This root cause analysis training video gives insight into how Root Cause Failure Analysis (rcfa) is commonly managed and how it destroys the thinking process. Torbjörn Idhammar discussed the questions of “Who” versus “Why”.
In Root Cause Problem Elimination (Analysis) it is vital to abstain from the “Blame Game”
A common situation is a Root Cause meeting starts with “Who’s at fault” rather than “How can this happen”
Motor Failure Root Cause Analysis
Here’s a great example of a common failure. A motor tripped, at the next investigation meeting. 1st thing that happens is that people start saying “who’s problem is it?”
Well, the motor tripped so operations sits back and says “It’s a maintenance problem, so we are out.” You’ve just lost some thinking capacity with them checking out.
Next the Maintenance guys say, “Well, was it mechanical or electrical/instrumentation?”. The motor tripped, that means electrical/ instrumentation. Now the mechanical folks check out. So, now it just goes into a report saying we had this many hours of downtime because of electrical problems. But no one actually solved the problem of why the motor tripped.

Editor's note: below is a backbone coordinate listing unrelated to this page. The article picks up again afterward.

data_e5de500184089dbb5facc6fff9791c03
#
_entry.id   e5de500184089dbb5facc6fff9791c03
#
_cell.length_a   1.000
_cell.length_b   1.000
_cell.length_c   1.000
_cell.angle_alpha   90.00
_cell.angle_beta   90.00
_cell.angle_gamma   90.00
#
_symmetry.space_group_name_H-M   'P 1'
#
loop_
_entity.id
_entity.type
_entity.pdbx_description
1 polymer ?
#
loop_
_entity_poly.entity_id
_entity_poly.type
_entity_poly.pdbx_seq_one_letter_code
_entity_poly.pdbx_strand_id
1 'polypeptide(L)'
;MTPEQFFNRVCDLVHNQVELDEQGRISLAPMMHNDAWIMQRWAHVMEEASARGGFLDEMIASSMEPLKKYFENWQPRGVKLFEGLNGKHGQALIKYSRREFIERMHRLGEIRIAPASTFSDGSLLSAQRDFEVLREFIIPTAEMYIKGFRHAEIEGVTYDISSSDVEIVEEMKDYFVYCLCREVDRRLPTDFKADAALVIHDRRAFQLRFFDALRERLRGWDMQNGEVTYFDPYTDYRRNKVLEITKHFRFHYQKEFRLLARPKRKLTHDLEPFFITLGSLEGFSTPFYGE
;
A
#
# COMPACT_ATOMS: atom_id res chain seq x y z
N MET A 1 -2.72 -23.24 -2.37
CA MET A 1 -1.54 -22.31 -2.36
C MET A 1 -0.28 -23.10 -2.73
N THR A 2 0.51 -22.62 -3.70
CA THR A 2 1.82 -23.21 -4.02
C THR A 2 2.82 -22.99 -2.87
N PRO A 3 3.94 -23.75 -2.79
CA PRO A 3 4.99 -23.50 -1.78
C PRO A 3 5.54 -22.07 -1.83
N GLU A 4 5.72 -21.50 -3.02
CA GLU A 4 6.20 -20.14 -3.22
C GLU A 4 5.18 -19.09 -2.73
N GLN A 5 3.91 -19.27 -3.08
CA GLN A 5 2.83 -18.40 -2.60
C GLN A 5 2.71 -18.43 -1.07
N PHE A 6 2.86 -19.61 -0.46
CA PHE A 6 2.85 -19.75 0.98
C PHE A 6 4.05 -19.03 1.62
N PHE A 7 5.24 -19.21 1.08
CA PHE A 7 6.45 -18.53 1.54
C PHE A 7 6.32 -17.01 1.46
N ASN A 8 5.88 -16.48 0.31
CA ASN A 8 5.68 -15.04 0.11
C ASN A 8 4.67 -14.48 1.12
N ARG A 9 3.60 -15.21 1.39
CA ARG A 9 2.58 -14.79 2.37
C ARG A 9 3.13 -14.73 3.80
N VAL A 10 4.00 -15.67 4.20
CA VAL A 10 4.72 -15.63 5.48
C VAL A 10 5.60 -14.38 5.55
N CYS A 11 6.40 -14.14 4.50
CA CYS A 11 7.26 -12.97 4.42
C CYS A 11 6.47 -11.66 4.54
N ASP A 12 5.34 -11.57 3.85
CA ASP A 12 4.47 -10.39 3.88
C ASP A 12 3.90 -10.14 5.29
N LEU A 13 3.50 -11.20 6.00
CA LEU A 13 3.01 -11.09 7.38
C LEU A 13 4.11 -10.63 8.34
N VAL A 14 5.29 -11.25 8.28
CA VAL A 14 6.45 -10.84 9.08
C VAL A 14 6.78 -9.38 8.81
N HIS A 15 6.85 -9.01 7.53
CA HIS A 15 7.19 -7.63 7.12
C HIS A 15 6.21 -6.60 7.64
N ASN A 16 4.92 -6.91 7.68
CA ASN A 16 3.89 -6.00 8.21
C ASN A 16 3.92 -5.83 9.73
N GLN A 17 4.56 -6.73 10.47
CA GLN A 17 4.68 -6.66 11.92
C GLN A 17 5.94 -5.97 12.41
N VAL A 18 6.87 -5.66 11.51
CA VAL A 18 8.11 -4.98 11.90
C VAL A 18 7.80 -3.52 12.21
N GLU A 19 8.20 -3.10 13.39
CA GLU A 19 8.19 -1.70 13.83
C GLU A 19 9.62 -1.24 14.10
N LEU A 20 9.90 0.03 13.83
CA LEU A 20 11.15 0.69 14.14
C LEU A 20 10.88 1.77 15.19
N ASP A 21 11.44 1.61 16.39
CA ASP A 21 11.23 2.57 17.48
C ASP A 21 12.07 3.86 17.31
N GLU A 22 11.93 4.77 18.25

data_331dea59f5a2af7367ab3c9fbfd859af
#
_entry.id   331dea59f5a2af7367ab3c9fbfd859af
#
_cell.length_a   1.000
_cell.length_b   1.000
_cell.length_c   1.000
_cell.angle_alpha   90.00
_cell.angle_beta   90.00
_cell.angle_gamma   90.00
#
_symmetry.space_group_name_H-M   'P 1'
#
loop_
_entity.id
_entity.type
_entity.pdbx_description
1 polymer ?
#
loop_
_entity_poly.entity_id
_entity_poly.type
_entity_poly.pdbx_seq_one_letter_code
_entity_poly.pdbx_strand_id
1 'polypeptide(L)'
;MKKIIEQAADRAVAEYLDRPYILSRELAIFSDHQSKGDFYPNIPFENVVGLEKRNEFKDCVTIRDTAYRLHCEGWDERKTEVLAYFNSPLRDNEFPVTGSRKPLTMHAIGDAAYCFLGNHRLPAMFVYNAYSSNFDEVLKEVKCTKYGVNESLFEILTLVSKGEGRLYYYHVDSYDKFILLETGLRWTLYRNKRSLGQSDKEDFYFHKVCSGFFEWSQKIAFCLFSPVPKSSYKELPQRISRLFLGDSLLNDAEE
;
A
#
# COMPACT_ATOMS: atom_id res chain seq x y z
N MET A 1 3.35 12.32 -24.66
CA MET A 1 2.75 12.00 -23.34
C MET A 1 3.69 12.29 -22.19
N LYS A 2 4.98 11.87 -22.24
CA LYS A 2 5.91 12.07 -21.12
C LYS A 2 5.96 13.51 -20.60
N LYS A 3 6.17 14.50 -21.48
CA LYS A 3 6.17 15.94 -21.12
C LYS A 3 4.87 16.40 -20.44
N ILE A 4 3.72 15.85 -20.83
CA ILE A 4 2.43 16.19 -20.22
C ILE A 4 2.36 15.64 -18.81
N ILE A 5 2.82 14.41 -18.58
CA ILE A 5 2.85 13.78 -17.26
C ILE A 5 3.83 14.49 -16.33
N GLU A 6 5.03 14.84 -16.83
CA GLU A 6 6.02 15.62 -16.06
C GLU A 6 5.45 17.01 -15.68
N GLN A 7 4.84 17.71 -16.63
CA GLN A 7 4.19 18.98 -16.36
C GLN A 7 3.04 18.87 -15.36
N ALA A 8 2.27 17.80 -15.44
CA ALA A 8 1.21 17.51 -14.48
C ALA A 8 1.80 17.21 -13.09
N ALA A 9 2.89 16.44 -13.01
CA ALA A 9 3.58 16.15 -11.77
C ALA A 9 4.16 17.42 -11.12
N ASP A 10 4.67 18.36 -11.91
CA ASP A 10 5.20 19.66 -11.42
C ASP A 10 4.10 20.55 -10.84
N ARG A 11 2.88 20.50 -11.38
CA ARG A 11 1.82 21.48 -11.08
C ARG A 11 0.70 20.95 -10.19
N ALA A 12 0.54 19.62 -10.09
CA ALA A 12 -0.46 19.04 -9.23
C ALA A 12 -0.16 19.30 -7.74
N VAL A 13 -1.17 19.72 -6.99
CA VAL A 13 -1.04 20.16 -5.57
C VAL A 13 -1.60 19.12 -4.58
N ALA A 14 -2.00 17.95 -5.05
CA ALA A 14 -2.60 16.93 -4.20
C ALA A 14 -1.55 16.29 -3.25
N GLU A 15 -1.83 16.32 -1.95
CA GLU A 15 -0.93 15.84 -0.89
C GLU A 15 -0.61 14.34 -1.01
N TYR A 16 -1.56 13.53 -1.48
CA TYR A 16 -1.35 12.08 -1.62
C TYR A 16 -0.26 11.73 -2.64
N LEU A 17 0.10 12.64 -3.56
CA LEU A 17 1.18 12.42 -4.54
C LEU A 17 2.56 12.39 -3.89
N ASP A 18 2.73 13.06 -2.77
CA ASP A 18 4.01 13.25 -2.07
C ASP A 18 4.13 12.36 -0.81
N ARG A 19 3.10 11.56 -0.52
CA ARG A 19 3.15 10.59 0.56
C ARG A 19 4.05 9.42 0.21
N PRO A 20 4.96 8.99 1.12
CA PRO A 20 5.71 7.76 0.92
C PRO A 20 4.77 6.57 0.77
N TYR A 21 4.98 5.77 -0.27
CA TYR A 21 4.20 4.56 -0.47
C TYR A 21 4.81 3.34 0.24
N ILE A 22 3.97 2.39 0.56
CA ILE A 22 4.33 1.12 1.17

This broke the 1st rule of any true RCPE or RCFA investigation and creates wedges between groups.
What are you going to do with the data?
In the example above, what usually happens is a report documents that there was so many hours of downtime because of electrical problems. What’s going to happen? Most times the report just goes to corporate, how useful is it to know how many hours of downtime was due to electrical problems? You have to solve the problem and come up with a solution of why the motor tripped.
To stop focusing on the “Who” and get to the “Why” you have to have a structured method that will solve problems. Start asking “How can a motor trip?” and find those causes. Here’s a great article by Fluke about the 13 common cause of motor failure.